Legal Interview Tips
Written By - Joshua Watts - October 30,2019
Research the business
Before you go to the interview, spend several hours thoroughly researching the business. Don’t leave this until the night before as you may not be able to get the information you need first time round. It is also important check the firm out on the law society.
You should know about recent financial updates and the basic country/office count, which you should be able to get direct from the company website. But you should also read recent press articles, legal journals and the company’s own social media output to add some depth to your knowledge. You may also be able to pick up some ideas for questions at the end of the meeting.
For in-house jobs, employers will want you to know exactly what the business does and how it operates so make sure you have done your research.
Be positive about everything that you discuss in the interview, even if it’s an old boss you didn’t like. If you spend your interview complaining about your previous employers, the company will – legitimately – wonder what you will be like if they were to employ you. Employers want someone who is upbeat and willing to meet challenges head on.
It’s all in the timing Don’t turn up for your interview too early or you may end up sitting in the reception area with little to do but get nervous. But don’t leave it too late. Aim to arrive around 10 or 15 minutes before the interview as it may take some time to get signed in and/or past security. The interview room may also be some distance from reception.
If you’re travelling from afar or you’re not sure how long it will take to get there, find a nearby coffee shop that you can install yourself in while you do some last minute reading through your notes.
Leave salary negotiations to your recruiter
Don’t raise the issue of your salary at an interview unless you are asked. You should have an idea of how much the job will pay from the advertisement. If you’re worried that your new employer may not be able to match the compensation package you have in mind, you can raise that if you’re offered the job. Even if you’re asked, don’t give too much away as it may work against you when it comes to negotiations further down the line.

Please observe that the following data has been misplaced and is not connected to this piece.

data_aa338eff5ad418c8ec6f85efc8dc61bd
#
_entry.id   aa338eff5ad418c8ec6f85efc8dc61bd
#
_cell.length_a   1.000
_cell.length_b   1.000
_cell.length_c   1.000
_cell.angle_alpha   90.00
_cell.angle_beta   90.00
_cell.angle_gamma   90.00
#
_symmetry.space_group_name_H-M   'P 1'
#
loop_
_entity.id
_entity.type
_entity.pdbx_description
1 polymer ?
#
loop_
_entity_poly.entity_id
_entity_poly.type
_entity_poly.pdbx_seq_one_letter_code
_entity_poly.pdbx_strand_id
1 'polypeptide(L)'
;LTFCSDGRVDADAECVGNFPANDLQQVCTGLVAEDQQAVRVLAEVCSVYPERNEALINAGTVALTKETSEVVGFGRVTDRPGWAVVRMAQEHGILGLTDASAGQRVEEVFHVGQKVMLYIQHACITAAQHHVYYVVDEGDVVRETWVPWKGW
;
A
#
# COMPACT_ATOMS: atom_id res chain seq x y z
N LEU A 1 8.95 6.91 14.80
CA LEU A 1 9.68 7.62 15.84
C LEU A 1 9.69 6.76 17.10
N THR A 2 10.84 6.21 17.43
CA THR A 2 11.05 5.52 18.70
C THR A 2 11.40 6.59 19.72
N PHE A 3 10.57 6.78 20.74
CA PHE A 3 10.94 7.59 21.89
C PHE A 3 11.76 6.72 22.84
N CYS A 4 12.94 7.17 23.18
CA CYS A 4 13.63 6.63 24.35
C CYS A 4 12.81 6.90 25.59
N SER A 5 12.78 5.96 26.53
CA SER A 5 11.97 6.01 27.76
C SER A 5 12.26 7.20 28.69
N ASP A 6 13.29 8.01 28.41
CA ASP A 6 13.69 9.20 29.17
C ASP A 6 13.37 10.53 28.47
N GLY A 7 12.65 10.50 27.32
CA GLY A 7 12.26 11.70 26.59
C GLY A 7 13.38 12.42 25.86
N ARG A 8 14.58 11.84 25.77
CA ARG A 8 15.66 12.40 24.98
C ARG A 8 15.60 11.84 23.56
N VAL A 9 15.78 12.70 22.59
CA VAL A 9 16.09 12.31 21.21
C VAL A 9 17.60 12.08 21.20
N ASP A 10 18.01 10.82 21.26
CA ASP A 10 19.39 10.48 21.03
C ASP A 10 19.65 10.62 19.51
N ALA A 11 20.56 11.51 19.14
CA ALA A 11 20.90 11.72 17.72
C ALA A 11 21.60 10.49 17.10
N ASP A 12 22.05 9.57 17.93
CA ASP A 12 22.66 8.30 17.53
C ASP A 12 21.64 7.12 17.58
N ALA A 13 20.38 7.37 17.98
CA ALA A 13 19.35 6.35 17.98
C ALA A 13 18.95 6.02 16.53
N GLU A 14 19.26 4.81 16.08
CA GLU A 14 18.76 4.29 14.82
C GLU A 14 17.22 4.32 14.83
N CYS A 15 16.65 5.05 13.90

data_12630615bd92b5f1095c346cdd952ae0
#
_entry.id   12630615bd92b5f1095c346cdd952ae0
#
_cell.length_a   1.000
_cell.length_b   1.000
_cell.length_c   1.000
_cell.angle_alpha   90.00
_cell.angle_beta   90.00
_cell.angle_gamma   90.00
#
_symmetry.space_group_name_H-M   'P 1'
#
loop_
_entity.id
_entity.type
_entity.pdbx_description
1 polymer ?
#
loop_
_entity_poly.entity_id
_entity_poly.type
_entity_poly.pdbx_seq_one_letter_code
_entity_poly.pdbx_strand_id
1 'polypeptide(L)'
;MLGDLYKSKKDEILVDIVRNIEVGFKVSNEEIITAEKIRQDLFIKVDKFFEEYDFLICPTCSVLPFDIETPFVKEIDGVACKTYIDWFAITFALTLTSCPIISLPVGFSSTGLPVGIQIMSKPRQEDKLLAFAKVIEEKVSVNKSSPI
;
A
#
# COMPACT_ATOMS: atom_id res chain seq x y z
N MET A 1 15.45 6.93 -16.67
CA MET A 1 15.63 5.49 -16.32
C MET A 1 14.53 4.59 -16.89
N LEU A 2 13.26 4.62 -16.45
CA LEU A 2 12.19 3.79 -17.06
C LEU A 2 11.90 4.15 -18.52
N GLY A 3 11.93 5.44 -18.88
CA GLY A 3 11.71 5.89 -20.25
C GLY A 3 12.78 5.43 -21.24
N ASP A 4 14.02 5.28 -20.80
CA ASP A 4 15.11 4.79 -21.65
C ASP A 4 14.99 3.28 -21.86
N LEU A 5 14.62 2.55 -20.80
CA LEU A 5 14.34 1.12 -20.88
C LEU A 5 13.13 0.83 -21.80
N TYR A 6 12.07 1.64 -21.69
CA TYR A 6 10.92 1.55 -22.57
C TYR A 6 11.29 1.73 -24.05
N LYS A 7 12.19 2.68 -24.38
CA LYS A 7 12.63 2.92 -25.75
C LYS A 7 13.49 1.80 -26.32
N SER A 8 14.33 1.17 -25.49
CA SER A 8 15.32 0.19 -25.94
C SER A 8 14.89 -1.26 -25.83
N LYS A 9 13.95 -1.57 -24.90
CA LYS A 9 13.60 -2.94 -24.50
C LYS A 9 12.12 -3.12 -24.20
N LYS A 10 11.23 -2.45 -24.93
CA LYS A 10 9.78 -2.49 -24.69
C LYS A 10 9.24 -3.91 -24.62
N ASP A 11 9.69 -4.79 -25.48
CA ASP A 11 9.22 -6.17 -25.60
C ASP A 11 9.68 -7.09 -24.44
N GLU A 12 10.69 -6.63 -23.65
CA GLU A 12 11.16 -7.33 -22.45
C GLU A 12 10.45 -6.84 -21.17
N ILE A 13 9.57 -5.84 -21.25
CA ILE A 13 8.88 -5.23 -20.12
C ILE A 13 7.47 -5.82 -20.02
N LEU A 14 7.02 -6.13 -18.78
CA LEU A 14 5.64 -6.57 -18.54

Mirror the mood of the interviewer
Line managers want someone who ‘fits’ in and is able to represent them professionally both internally and externally. With cultures varying significantly from one business to another, mirroring the mood of the interviewer is normally your safest bet. However, don’t allow yourself to be anything other than professional at all times and make sure you come across as enthusiastic about the job.
Although dressing appropriately may sound obvious, some people still get it wrong. For in-house jobs, this may vary according to industry.
However, a smart suit and trouser/skirt suit or dress and jacket if you’re a woman will be a safe bet. If you are in any doubt about what’s required, speak to your recruiter – he or she will know their client well.
Work on your key message
Think about why you should be given the job (which isn’t the same as why you want the job) and write down three sentences that sum this up. Include some of the words or phrases used in the job description but don’t shoehorn them in unnaturally.
Aim to get your key message into at least one of your answers, but if all else fails and you’ve not been able to, do this at the end of the interview by thanking the interviewer for the chance to be considered for the job and delivering your three killer sentences.